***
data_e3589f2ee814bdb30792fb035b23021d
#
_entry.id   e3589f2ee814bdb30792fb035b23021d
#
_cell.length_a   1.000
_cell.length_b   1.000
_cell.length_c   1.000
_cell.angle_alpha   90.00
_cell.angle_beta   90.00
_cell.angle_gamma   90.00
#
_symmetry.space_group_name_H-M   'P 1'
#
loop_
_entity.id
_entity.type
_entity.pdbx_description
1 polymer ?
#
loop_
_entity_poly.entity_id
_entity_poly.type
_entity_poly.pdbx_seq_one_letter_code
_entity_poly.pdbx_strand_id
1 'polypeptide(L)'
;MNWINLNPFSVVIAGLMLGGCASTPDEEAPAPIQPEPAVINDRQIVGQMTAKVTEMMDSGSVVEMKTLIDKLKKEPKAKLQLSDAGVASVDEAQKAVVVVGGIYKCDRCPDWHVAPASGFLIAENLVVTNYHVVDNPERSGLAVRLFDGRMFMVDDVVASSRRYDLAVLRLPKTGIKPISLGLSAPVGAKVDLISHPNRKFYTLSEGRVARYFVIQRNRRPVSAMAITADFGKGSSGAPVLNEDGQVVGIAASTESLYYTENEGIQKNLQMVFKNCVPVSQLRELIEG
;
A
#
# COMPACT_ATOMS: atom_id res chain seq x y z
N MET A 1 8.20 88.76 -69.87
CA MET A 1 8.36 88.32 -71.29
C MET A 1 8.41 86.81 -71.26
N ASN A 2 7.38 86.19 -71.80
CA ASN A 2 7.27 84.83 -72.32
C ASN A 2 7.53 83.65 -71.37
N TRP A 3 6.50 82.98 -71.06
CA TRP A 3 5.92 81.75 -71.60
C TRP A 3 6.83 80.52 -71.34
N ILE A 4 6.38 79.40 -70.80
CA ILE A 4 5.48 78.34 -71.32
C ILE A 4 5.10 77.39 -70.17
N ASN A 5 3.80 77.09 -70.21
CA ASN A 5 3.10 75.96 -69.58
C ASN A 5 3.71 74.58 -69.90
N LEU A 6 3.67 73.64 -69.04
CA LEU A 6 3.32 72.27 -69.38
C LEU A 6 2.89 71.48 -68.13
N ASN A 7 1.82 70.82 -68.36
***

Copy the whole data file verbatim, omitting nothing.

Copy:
data_e3589f2ee814bdb30792fb035b23021d
#
_entry.id   e3589f2ee814bdb30792fb035b23021d
#
_cell.length_a   1.000
_cell.length_b   1.000
_cell.length_c   1.000
_cell.angle_alpha   90.00
_cell.angle_beta   90.00
_cell.angle_gamma   90.00
#
_symmetry.space_group_name_H-M   'P 1'
#
loop_
_entity.id
_entity.type
_entity.pdbx_description
1 polymer ?
#
loop_
_entity_poly.entity_id
_entity_poly.type
_entity_poly.pdbx_seq_one_letter_code
_entity_poly.pdbx_strand_id
1 'polypeptide(L)'
;MNWINLNPFSVVIAGLMLGGCASTPDEEAPAPIQPEPAVINDRQIVGQMTAKVTEMMDSGSVVEMKTLIDKLKKEPKAKLQLSDAGVASVDEAQKAVVVVGGIYKCDRCPDWHVAPASGFLIAENLVVTNYHVVDNPERSGLAVRLFDGRMFMVDDVVASSRRYDLAVLRLPKTGIKPISLGLSAPVGAKVDLISHPNRKFYTLSEGRVARYFVIQRNRRPVSAMAITADFGKGSSGAPVLNEDGQVVGIAASTESLYYTENEGIQKNLQMVFKNCVPVSQLRELIEG
;
A
#
# COMPACT_ATOMS: atom_id res chain seq x y z
N MET A 1 8.20 88.76 -69.87
CA MET A 1 8.36 88.32 -71.29
C MET A 1 8.41 86.81 -71.26
N ASN A 2 7.38 86.19 -71.80
CA ASN A 2 7.27 84.83 -72.32
C ASN A 2 7.53 83.65 -71.37
N TRP A 3 6.50 82.98 -71.06
CA TRP A 3 5.92 81.75 -71.60
C TRP A 3 6.83 80.52 -71.34
N ILE A 4 6.38 79.40 -70.80
CA ILE A 4 5.48 78.34 -71.32
C ILE A 4 5.10 77.39 -70.17
N ASN A 5 3.80 77.09 -70.21
CA ASN A 5 3.10 75.96 -69.58
C ASN A 5 3.71 74.58 -69.90
N LEU A 6 3.67 73.64 -69.04
CA LEU A 6 3.32 72.27 -69.38
C LEU A 6 2.89 71.48 -68.13
N ASN A 7 1.82 70.82 -68.36